[Well, I finally found a copy of the Friends DVD that works, or a new computer with which the DVD will work, or a little of both, though sometimes the song or scene selection menu just won’t work, but never mind.]
I finally watched Ratan, and it’s time to throw the Kleenex box into the recycling bag. Oh, and by the way, that’s not the first box I’ve gone through either. If you like melodramas about denied and heartbroken lovers, you should enjoy this film. (And if you don’t, why the hell are you watching old Hindi films in the first place? OK, maybe you watch them for the music…in which case, this is definitely a film for you too!)
The story is somewhat familiar (but just remember that this film came before most of the other ones you might be thinking of): Two people who’ve been childhood sweethearts finally fall in love as maturing adolescents, but they are of different castes and their respective parents are worried about what “society” will say. So, the girl gets stuck with an arranged marriage with someone who is considerably older, who will supposedly provide her a good life because he is an editor. (True maybe in India in 1944… It probably wouldn’t be such a sure thing in the U.S. today.) Her new husband is actually a pretty interesting character, because he is completely sympathetic to the wife’s plight and feels that since he has reached an old and undesirable age of 40(!), he will never bring his young bride happiness, because her “heart” is too young. He doesn’t even know about the denied romance, but he is even more sympathetic when he finds out about it (only it’s a bit too late). The denied lovers meanwhile sink further and further into depression. The boy ends up wandering the jungle, singing sad Naushad songs in front of a big stone head.
There are shades of quite a few other movies that you might recognize in this one, though once again, remember which one came first. I thought not only of Baiju Bawra but of also of Mela (1948). (I wasn’t really that crazy about Mela – except for the Naushad music and the excellent performances by its stars, but I’m seeing a little of Mela in a lot of things now, so I guess it was a memorable film after all.) Ratan came four years earlier and it shows in some ways… Ratan’s actors, Karan Diwan and Swarnalata, are not as good as Dilip Kumar and Nargis, and I guess Ratan contains more than a little of that overly theatrical acting that a few of my blogging colleagues have mentioned with regard to the films of the ’40s. (Though I think Karan Diwan is far more guilty of this here than Swarnalata, who is pretty good. Interestingly, Diwan’s acting seems quite different in Teen Batti Char Rasta, made just nine years later.) That having been said, I found Ratan to be very moving anyway.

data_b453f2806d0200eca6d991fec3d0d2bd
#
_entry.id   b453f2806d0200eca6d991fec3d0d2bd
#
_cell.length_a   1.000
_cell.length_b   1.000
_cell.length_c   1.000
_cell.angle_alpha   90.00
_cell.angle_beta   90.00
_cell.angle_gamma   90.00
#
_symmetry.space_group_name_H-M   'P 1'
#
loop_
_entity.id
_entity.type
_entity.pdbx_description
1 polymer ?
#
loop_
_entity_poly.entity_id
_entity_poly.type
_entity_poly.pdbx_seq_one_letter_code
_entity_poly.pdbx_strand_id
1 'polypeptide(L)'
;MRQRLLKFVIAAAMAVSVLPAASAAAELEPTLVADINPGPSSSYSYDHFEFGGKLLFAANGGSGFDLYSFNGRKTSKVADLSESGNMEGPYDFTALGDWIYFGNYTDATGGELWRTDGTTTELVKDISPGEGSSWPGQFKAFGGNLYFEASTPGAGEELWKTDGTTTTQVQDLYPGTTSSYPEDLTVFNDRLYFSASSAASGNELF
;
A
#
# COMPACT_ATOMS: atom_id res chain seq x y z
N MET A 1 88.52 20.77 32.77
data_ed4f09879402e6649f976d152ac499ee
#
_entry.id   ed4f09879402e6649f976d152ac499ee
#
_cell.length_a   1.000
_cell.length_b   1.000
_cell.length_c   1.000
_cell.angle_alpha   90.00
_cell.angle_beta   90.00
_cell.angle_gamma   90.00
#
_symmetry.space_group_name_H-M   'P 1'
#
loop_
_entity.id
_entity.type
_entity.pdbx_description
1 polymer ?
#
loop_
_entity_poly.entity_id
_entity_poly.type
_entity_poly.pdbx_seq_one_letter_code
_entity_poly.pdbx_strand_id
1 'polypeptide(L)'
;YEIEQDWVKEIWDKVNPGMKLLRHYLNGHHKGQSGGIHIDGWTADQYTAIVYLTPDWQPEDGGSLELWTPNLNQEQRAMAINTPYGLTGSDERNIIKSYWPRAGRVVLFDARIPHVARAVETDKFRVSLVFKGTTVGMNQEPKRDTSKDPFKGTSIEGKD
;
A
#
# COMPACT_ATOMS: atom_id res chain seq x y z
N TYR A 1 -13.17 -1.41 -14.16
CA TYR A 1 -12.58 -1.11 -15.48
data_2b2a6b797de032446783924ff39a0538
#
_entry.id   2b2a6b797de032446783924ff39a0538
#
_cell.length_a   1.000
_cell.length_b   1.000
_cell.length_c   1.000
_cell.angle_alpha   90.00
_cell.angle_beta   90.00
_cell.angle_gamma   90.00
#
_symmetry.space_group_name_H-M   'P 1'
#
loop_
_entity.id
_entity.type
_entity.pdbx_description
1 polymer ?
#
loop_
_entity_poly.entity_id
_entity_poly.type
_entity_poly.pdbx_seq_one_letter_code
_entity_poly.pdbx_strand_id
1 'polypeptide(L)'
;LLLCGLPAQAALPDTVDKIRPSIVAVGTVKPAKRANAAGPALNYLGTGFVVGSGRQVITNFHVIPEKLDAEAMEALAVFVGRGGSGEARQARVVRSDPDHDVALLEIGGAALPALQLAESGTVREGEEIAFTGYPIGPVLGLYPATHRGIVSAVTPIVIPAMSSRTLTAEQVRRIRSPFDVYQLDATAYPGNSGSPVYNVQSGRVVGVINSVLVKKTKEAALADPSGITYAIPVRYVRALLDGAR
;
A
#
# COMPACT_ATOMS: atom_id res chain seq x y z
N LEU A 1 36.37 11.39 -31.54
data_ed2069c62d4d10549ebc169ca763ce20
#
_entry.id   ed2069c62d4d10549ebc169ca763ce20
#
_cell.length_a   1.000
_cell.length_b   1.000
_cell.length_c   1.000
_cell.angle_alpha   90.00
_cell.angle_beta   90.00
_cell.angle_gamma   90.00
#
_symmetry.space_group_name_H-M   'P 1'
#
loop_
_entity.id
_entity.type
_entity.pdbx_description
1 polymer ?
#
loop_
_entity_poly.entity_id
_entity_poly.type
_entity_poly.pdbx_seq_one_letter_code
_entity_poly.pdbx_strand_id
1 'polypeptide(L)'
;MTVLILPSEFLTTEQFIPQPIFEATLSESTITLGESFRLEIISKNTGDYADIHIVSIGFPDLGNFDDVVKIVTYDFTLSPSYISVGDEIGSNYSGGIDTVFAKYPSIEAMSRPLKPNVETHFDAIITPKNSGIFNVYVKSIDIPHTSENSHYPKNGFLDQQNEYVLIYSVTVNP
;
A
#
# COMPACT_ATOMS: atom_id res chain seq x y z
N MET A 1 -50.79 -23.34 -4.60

Of course, Ratan has many, many songs. Another common critique of the old films would certainly apply to this one: It probably has more songs than is good for proper maintenance of the dramatic flow. But as with other films of the era that had Naushand as music director – such as Anmol Ghadi and Baiju Bawra – I would have happily welcomed more songs. Also, the frequent songs become especially welcome during the slow and less interesting part near the middle of the film. (In other words, I didn’t care that this part of the film wasn’t so compelling, because I just loved the songs!)
Naushad was clearly the real star of this film. This was his breakthrough soundtrack, and deservedly so. It is less overtly spectacular than Baiju Bawra, but I think that’s why I’ve gotten to like it even more – there’s something magical about the way Naushad created such great music in such a relatively simple environment.
And I do love Zohrabai Ambalewali! She wasn’t quite on the level of Noor Jehan or Lata Mangeshkar but she did have a beautiful voice and singing style.
I also appreciate Amiribai Karnataki and Shyam Sunder, who sing on my second-favorite song in the movie, “O Jane Wale Balamwa.” The dancing in this scene is fantastic, too. (Who is the male dancer? He is great!)
And I like the expressions on the faces of our dear stricken-and-denied lovers. “Ankhiyan Milake” is, of course, the great classic, but this clip of “O Jane Wale Balamwa” provides another brief glimpse of Ratan in its best moments, showing why this film was very enjoyable even if it wasn’t exactly flawless or earth-shattering.